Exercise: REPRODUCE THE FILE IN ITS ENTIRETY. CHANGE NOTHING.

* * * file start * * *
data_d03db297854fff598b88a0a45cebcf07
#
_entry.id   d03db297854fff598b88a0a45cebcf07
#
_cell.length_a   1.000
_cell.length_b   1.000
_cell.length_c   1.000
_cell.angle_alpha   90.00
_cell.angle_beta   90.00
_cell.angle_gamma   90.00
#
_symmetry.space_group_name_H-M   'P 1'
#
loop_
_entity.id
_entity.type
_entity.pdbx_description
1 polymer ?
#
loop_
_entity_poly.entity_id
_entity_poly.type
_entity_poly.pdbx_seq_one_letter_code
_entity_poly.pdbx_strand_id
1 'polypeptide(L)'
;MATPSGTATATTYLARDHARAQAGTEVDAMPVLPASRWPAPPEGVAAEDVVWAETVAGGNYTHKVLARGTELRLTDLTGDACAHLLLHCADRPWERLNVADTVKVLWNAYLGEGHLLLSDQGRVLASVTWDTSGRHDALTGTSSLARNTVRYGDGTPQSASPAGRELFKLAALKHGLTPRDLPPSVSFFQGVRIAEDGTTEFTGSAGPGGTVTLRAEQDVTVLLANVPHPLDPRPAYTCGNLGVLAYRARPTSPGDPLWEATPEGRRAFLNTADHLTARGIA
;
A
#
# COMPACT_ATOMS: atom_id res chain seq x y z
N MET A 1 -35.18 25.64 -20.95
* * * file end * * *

data_d03db297854fff598b88a0a45cebcf07
#
_entry.id   d03db297854fff598b88a0a45cebcf07
#
_cell.length_a   1.000
_cell.length_b   1.000
_cell.length_c   1.000
_cell.angle_alpha   90.00
_cell.angle_beta   90.00
_cell.angle_gamma   90.00
#
_symmetry.space_group_name_H-M   'P 1'
#
loop_
_entity.id
_entity.type
_entity.pdbx_description
1 polymer ?
#
loop_
_entity_poly.entity_id
_entity_poly.type
_entity_poly.pdbx_seq_one_letter_code
_entity_poly.pdbx_strand_id
1 'polypeptide(L)'
;MATPSGTATATTYLARDHARAQAGTEVDAMPVLPASRWPAPPEGVAAEDVVWAETVAGGNYTHKVLARGTELRLTDLTGDACAHLLLHCADRPWERLNVADTVKVLWNAYLGEGHLLLSDQGRVLASVTWDTSGRHDALTGTSSLARNTVRYGDGTPQSASPAGRELFKLAALKHGLTPRDLPPSVSFFQGVRIAEDGTTEFTGSAGPGGTVTLRAEQDVTVLLANVPHPLDPRPAYTCGNLGVLAYRARPTSPGDPLWEATPEGRRAFLNTADHLTARGIA
;
A
#
# COMPACT_ATOMS: atom_id res chain seq x y z
N MET A 1 -35.18 25.64 -20.95